Building New Drugs with a Chemist’s Toolbox
A discussion with Elsa Hinds
Have a nagging headache? Just take a big gulp of snail syrup. Before the 19th century, the field of drug development didn’t exist and “medicine” was limited to an odd mix of natural remedies. Even for most of the 1800s, drug development was focused on the chemistry of purifying the essence of bizarre treatments like snail syrup. In the last hundred years, organic chemistry has made enormous strides in the development of synthetic compounds, or pharmaceuticals as we know them. In this discussion, an organic chemist will give her perspective on the development of drugs for varied diseases including malaria, HIV, and other microbial and fungal diseases.
Carjacking in the Internet Era
A discussion with Zheng Wang
Most cars sold today are computers on wheels, able to check your tire pressure, enable Bluetooth connections and satellite radio. These conveniences are made possible by the Internet, but that also leaves cars vulnerable to hijacking. Unlike your laptop, anti-virus software is not enough protection from hackers looking to crash your car, track your movements or listen to your conversations. As more and more cars are getting access to the Internet engineers are increasingly focused on cybersecurity.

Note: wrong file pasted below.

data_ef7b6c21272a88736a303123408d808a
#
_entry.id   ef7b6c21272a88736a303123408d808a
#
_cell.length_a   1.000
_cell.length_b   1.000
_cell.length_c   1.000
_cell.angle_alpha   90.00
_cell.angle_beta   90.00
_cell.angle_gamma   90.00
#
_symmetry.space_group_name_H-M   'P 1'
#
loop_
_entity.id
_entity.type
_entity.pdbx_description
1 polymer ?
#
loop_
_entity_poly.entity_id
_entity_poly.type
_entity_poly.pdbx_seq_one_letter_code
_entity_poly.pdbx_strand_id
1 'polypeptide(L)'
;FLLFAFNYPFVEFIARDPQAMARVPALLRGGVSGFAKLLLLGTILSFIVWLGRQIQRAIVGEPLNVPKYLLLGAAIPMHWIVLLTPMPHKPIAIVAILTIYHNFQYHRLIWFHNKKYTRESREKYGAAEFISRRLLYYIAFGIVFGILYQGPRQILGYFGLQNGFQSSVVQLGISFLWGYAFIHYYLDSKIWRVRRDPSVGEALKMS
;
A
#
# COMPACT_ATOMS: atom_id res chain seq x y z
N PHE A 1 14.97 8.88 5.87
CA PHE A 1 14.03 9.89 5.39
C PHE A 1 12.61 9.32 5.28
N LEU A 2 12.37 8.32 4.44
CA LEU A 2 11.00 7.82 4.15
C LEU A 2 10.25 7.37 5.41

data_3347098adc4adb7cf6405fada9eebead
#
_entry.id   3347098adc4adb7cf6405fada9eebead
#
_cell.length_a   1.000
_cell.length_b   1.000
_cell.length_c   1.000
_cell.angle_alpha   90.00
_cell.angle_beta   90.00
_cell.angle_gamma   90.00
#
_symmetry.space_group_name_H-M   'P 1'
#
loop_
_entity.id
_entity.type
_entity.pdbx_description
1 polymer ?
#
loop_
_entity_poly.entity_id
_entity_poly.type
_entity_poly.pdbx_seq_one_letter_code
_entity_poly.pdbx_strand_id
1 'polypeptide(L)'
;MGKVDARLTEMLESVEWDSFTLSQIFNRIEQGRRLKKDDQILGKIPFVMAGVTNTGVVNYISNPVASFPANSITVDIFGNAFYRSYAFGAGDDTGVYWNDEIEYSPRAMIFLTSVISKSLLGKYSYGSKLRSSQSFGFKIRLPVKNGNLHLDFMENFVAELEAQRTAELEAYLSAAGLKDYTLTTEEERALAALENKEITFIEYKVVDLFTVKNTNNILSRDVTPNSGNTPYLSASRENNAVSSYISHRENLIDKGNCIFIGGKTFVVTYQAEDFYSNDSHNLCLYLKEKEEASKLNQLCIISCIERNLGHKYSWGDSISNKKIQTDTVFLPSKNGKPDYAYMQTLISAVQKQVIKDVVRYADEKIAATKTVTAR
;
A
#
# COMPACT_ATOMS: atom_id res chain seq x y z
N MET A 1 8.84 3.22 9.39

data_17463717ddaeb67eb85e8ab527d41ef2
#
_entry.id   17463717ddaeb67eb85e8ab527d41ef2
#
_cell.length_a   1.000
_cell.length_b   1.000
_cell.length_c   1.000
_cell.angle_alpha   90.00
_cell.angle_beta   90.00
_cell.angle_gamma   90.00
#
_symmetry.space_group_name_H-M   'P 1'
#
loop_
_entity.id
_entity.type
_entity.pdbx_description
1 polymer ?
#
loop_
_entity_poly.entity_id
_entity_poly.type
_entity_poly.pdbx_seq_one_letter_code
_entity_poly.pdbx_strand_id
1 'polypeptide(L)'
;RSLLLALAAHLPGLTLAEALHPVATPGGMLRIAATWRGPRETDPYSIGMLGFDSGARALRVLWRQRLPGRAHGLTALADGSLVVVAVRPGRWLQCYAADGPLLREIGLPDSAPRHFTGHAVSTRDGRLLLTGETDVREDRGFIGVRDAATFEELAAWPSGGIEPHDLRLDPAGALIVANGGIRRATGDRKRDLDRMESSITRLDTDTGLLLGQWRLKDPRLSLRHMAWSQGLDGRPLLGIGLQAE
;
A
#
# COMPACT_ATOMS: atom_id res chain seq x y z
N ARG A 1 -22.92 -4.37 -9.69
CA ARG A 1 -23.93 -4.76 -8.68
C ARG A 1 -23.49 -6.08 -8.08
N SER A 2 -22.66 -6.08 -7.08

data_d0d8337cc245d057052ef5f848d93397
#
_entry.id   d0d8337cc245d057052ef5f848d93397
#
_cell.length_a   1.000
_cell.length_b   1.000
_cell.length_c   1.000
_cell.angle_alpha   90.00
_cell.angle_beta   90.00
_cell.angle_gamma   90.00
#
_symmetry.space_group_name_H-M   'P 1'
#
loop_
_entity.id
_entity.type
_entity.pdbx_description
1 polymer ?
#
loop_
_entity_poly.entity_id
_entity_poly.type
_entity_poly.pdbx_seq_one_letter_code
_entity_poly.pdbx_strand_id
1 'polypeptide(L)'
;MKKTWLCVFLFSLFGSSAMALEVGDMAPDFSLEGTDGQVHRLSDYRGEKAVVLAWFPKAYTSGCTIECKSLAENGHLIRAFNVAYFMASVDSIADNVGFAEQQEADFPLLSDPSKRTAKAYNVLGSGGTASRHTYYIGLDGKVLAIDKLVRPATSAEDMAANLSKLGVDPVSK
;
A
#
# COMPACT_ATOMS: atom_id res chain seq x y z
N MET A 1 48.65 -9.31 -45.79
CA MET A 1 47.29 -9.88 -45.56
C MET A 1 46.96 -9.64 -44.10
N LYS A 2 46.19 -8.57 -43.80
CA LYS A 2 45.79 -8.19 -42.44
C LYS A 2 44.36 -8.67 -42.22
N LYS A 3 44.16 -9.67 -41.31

Trapping Atoms in the Name of Precision
A discussion with Jamie MacLennan
Everything you touch is made up of millions of atoms, but each individual atom is much more than a basic building block; each atom has a complex architecture. The minuscule inner workings of atoms can be used to make extremely precise measurements of time, which not only deepens our understanding of the natural world, but can improve technologies we use every day, like GPS devices. However, these near perfect measuring devices from the natural world aren’t without challenges. Physicists are developing ways to overcome these limitations to push innovation forward and answer questions about the universe.
Teaching Machines to See
A discussion with Johnny Chao
Have you ever wondered how your camera detects faces? Or how driverless cars recognize and avoid pedestrians? Taking inspiration from the human brain, researchers in computer vision have developed ways to teach machines to see and understand the world around them. With these advances, computers are getting better at navigating the visual world and may one day see and interact with the world just like humans do. Machines with the ability to understand human actions and interact with us has limitless potential applications in healthcare systems and robotics.